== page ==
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HIGHTOWER: Keeping Time ... With the Rich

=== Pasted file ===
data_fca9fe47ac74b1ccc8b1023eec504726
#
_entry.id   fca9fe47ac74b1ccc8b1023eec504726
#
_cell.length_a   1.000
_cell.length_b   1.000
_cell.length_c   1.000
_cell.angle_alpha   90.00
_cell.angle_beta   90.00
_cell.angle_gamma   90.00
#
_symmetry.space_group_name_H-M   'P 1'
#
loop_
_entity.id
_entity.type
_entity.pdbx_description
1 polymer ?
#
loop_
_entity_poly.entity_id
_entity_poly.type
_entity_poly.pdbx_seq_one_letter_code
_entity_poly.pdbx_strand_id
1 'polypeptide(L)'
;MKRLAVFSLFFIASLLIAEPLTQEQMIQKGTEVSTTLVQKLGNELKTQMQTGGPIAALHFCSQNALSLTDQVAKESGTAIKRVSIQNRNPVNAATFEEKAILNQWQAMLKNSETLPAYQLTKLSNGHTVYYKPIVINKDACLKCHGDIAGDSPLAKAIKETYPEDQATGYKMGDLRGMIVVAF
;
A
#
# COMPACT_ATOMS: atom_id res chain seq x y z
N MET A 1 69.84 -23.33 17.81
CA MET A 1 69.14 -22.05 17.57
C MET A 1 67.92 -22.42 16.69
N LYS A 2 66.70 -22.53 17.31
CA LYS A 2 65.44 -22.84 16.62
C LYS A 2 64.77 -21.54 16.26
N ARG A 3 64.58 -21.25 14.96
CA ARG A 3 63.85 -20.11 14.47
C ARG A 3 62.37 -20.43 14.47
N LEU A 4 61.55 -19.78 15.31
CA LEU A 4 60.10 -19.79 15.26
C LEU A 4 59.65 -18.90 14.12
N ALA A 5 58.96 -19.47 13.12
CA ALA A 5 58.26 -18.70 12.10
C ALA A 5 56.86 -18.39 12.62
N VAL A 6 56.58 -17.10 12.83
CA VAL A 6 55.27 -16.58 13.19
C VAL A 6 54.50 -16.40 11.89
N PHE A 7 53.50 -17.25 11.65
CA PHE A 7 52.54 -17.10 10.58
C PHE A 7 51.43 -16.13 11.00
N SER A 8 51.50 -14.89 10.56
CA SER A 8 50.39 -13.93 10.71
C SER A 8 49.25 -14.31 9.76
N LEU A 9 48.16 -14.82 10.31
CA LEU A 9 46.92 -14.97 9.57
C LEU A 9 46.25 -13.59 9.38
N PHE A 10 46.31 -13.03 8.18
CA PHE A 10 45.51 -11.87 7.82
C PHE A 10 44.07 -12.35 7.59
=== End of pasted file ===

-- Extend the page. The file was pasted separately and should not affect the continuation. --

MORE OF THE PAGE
Time for another peek into the "Lifestyles of the Rich ... and Cranky."Come with me now as we ride the swell swirl of luxury, where "excess" is expected, and "taste" is a function of price. Today we examine the latest toy of the titans: Watches. This is not your world of Swatch watches, Timexes or even of fine old pocketwatches. No, no -- this is the world of prestige watches.Take your limited edition 5850 RMT Minute Repeater Tourbillon, with blue alligator strap. This little jewel will separate the riff-raff from the truly-rich in a hurry. The price? Two hundred and thirty-three. Thousand, that is.If I was to cash-out my house, my car, a year's salary and my entire collection of bluegrass records -- I still wouldn't have enough money to buy this watch. This is what separates your watch-buyer from your Horologist, a watch fancier. Of course, it also separates us regular folks from the rich.Sales of such high-end watches, according to a New York Times report, are up dramatically, now topping a billion dollars a year. These luxury watch buyers tend to be youngish Wall Streeters and other new-moneyed maharajahs who already have the cars, the houses, the rare wines ... and now they need "the watch."Why? As one observer of the rich puts it, "you can't go into a business meeting with a Mercedes-Benz or a Rolls-Royce on your wrist. You can go into a meeting with a Brequet."So where does the cranky part come in? You can have the most expensive watch in the house, but it might not be appreciated. Take platinum. This metal is more precious than gold, but the fact is, it looks a lot like stainless steel. So there you are with a quarter million dollars on your wrist, and some guy leans in and asks, "you get much rust on that steel?"This is Jim Hightower saying ... Pity the rich ... they bear such burdens.Source: "A Benz for the Wrist" by Alex Kuczynski. New York Times: March 10, 1998.

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